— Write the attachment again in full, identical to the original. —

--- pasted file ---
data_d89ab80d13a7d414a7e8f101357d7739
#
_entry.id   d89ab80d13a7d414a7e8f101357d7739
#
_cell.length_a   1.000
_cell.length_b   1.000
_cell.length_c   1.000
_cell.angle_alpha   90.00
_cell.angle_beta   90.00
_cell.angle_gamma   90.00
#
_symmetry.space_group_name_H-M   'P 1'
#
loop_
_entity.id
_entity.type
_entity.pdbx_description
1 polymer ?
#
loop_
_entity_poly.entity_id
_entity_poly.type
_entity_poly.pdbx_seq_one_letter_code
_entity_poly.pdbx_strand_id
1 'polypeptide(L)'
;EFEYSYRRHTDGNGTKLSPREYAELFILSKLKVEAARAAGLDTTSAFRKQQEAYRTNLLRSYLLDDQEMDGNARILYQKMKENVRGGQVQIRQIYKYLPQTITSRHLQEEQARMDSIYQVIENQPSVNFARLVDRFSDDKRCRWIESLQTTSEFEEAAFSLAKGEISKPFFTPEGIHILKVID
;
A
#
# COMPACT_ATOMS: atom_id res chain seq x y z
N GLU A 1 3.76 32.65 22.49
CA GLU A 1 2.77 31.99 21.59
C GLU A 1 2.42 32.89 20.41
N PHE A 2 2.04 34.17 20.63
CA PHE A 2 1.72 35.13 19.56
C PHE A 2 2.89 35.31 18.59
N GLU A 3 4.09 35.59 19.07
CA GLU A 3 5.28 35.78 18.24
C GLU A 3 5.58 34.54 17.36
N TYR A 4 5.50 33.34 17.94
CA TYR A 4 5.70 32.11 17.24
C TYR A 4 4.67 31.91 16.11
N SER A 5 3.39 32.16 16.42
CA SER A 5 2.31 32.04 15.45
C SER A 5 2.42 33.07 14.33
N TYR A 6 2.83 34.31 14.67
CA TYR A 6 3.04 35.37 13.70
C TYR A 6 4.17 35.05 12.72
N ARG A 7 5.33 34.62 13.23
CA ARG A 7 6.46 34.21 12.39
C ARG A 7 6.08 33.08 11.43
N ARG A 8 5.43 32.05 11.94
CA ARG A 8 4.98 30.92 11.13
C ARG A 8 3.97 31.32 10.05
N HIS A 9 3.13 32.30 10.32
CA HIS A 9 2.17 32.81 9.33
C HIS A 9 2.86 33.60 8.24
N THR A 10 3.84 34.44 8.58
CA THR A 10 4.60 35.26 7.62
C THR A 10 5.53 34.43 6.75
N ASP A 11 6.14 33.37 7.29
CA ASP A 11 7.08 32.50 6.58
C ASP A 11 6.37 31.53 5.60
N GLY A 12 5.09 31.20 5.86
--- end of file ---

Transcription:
data_d89ab80d13a7d414a7e8f101357d7739
#
_entry.id   d89ab80d13a7d414a7e8f101357d7739
#
_cell.length_a   1.000
_cell.length_b   1.000
_cell.length_c   1.000
_cell.angle_alpha   90.00
_cell.angle_beta   90.00
_cell.angle_gamma   90.00
#
_symmetry.space_group_name_H-M   'P 1'
#
loop_
_entity.id
_entity.type
_entity.pdbx_description
1 polymer ?
#
loop_
_entity_poly.entity_id
_entity_poly.type
_entity_poly.pdbx_seq_one_letter_code
_entity_poly.pdbx_strand_id
1 'polypeptide(L)'
;EFEYSYRRHTDGNGTKLSPREYAELFILSKLKVEAARAAGLDTTSAFRKQQEAYRTNLLRSYLLDDQEMDGNARILYQKMKENVRGGQVQIRQIYKYLPQTITSRHLQEEQARMDSIYQVIENQPSVNFARLVDRFSDDKRCRWIESLQTTSEFEEAAFSLAKGEISKPFFTPEGIHILKVID
;
A
#
# COMPACT_ATOMS: atom_id res chain seq x y z
N GLU A 1 3.76 32.65 22.49
CA GLU A 1 2.77 31.99 21.59
C GLU A 1 2.42 32.89 20.41
N PHE A 2 2.04 34.17 20.63
CA PHE A 2 1.72 35.13 19.56
C PHE A 2 2.89 35.31 18.59
N GLU A 3 4.09 35.59 19.07
CA GLU A 3 5.28 35.78 18.24
C GLU A 3 5.58 34.54 17.36
N TYR A 4 5.50 33.34 17.94
CA TYR A 4 5.70 32.11 17.24
C TYR A 4 4.67 31.91 16.11
N SER A 5 3.39 32.16 16.42
CA SER A 5 2.31 32.04 15.45
C SER A 5 2.42 33.07 14.33
N TYR A 6 2.83 34.31 14.67
CA TYR A 6 3.04 35.37 13.70
C TYR A 6 4.17 35.05 12.72
N ARG A 7 5.33 34.62 13.23
CA ARG A 7 6.46 34.21 12.39
C ARG A 7 6.08 33.08 11.43
N ARG A 8 5.43 32.05 11.94
CA ARG A 8 4.98 30.92 11.13
C ARG A 8 3.97 31.32 10.05
N HIS A 9 3.13 32.30 10.32
CA HIS A 9 2.17 32.81 9.33
C HIS A 9 2.86 33.60 8.24
N THR A 10 3.84 34.44 8.58
CA THR A 10 4.60 35.26 7.62
C THR A 10 5.53 34.43 6.75
N ASP A 11 6.14 33.37 7.29
CA ASP A 11 7.08 32.50 6.58
C ASP A 11 6.37 31.53 5.60
N GLY A 12 5.09 31.20 5.86